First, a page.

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Building proposed for vacant Sechelt downtown lot

Building proposed for vacant Sechelt downtown lot

sechelt building

An artists conception for a four-storey residential and commercial building on Cowrie Street at Trail Avenue. Prime Signal Ltd illustration

At its March 22 meeting, the District of Sechelt’s Planning and Development got a first look at a development proposed for three vacant lots on Cowrie Street at the corner of Trail Avenue. The development, proposed by Prime Signal Ltd., would be a four-storey building with one level of underground parking, commercial space on the ground floor and 22 residential strata units on three floors above.

As currently proposed, the building would be constructed to a Built Green Gold standard, and all of the housing units would be accessible or adaptable. The site plan also allows for widening the alley behind the building to give ample room for fire trucks coming and going from the adjacent fire station.

The report from Interim Community Planner Aaron Thompson noted: “This proposal is located at an important corner in the downtown and the redevelopment of these lots will help shape what is possible in the downtown as well as the community’s vision for the downtown.”

sechelt building 2

The new building would occupy three vacant lots at Cowrie and Trail, beside the Sechelt fire hall. Donna McMahon photo

The report included letters of support from the Sechelt & District Chamber of Commerce and the Sechelt Downtown Business Association. “Having residential, and the mix of retail/office will be a healthy addition to downtown,” wrote SDBA President Katharine Trueman.

Under the Official Community Plan, two of the proposed 22 units would be affordable housing, but Councillor Darnelda Siegers questioned the practicality of providing affordable units in a new strata development.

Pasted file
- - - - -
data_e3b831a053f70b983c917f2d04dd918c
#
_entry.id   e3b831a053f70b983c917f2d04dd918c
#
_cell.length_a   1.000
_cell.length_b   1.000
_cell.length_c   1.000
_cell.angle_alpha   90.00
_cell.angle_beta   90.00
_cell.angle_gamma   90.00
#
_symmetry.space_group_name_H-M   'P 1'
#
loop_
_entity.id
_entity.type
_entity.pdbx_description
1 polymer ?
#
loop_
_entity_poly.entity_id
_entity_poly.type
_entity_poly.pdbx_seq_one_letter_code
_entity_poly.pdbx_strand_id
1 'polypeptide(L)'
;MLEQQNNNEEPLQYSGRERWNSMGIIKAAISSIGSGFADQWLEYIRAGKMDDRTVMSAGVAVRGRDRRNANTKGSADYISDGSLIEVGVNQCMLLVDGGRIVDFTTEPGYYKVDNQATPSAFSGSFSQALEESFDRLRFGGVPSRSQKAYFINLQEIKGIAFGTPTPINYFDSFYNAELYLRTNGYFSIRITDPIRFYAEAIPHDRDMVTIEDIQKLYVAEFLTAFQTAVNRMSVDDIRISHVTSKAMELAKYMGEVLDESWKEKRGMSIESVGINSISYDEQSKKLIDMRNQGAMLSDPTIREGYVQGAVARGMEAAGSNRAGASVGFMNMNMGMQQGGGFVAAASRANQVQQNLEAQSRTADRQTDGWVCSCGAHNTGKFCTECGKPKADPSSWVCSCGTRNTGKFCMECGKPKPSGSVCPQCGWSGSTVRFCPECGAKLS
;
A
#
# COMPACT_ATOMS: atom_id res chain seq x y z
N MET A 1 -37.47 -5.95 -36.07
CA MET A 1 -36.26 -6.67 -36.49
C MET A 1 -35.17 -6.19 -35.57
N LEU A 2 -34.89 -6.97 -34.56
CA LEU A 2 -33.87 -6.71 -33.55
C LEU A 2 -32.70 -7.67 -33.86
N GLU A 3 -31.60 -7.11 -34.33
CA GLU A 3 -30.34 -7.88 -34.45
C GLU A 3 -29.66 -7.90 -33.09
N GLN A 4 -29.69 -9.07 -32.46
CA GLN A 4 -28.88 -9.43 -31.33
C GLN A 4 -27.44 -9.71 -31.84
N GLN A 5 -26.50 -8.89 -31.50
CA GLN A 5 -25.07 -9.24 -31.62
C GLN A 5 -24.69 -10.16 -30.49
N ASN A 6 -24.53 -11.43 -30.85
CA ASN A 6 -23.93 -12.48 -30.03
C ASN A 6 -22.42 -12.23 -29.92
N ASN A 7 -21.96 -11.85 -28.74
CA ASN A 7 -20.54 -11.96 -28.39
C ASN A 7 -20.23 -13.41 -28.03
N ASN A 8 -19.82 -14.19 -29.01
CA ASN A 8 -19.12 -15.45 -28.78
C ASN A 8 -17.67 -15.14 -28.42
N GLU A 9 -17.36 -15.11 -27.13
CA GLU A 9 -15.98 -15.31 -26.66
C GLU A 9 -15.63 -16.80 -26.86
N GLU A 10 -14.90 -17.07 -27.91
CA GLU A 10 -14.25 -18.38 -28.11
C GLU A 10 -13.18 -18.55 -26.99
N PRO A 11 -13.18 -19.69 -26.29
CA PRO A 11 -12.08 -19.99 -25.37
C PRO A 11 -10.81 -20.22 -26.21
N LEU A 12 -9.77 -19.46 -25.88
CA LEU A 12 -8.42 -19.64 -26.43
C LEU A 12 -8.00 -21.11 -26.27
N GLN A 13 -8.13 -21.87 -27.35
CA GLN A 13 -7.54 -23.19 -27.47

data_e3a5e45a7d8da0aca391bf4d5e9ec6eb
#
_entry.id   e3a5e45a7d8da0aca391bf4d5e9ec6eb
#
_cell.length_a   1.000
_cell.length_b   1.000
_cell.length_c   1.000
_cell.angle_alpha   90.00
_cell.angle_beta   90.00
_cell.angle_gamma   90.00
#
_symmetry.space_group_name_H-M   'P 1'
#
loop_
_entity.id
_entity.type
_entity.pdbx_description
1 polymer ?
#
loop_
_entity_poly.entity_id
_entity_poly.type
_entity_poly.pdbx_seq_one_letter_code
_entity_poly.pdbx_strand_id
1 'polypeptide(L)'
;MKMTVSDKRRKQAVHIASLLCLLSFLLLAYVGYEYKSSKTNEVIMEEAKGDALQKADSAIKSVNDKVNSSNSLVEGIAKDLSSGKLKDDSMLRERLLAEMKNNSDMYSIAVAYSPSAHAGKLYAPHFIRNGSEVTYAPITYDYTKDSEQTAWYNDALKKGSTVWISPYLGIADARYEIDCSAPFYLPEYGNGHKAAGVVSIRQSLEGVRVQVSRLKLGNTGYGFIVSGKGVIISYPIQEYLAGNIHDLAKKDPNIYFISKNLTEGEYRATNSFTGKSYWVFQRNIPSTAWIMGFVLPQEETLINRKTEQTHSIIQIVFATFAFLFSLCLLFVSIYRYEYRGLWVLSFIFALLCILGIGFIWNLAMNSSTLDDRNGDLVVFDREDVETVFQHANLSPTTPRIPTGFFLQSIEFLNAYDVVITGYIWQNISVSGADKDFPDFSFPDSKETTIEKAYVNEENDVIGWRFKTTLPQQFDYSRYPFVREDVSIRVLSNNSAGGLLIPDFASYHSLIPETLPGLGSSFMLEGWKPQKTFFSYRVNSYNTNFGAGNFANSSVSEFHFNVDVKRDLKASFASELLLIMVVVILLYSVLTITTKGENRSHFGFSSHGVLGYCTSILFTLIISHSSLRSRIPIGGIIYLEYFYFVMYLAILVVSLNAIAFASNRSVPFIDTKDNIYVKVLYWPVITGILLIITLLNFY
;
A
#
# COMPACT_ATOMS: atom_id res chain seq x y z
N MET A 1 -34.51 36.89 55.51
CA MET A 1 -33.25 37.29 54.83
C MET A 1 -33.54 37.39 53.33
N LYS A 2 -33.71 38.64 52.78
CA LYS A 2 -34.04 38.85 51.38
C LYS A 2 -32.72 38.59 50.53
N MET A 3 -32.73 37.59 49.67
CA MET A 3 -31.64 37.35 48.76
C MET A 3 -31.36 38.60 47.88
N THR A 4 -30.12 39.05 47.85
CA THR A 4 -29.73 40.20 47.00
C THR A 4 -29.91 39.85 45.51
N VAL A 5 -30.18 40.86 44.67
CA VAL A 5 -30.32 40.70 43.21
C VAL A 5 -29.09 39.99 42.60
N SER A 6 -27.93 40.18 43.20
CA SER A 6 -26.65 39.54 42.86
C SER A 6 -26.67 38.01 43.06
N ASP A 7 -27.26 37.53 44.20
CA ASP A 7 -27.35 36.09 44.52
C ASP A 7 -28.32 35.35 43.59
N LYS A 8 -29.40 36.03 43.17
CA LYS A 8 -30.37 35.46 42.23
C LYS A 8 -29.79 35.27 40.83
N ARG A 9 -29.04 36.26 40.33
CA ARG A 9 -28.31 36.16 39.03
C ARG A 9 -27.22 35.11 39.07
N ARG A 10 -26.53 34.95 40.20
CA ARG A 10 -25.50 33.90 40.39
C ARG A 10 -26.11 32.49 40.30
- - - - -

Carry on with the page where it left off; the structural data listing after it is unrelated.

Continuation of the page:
“My concern is, when we had the Watermark come forward we had an affordable unit in each one of the towers. Because of strata fees it really became difficult to actually find somebody that could afford to live there,” said Siegers. “I just want to make sure that we don’t fall into the same situation here.”

Siegers suggested that a cash contribution to affordable housing might be a more practical solution.

Thompson explained that under the current affordable housing policy, last updated in 2012, the District of Sechelt could chose to accept cash or land contributions in lieu of affordable housing units.

The Planning committee did not express any significant concerns with the new proposal and gave staff the go-ahead to proceed with drafting a bylaw.

Donna McMahon

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One comment

  1. So, when you say “affordable housing”, these units are to be sold. What about all the foreigners like the ones who bought up most of the Vancouver homes and are left empty 3/4’s of the year? How about affordable rentals? When the word “affordable” is used so loosely in a community where jobs are very limited to minimum wages and hours, who can really afford “affordable”?

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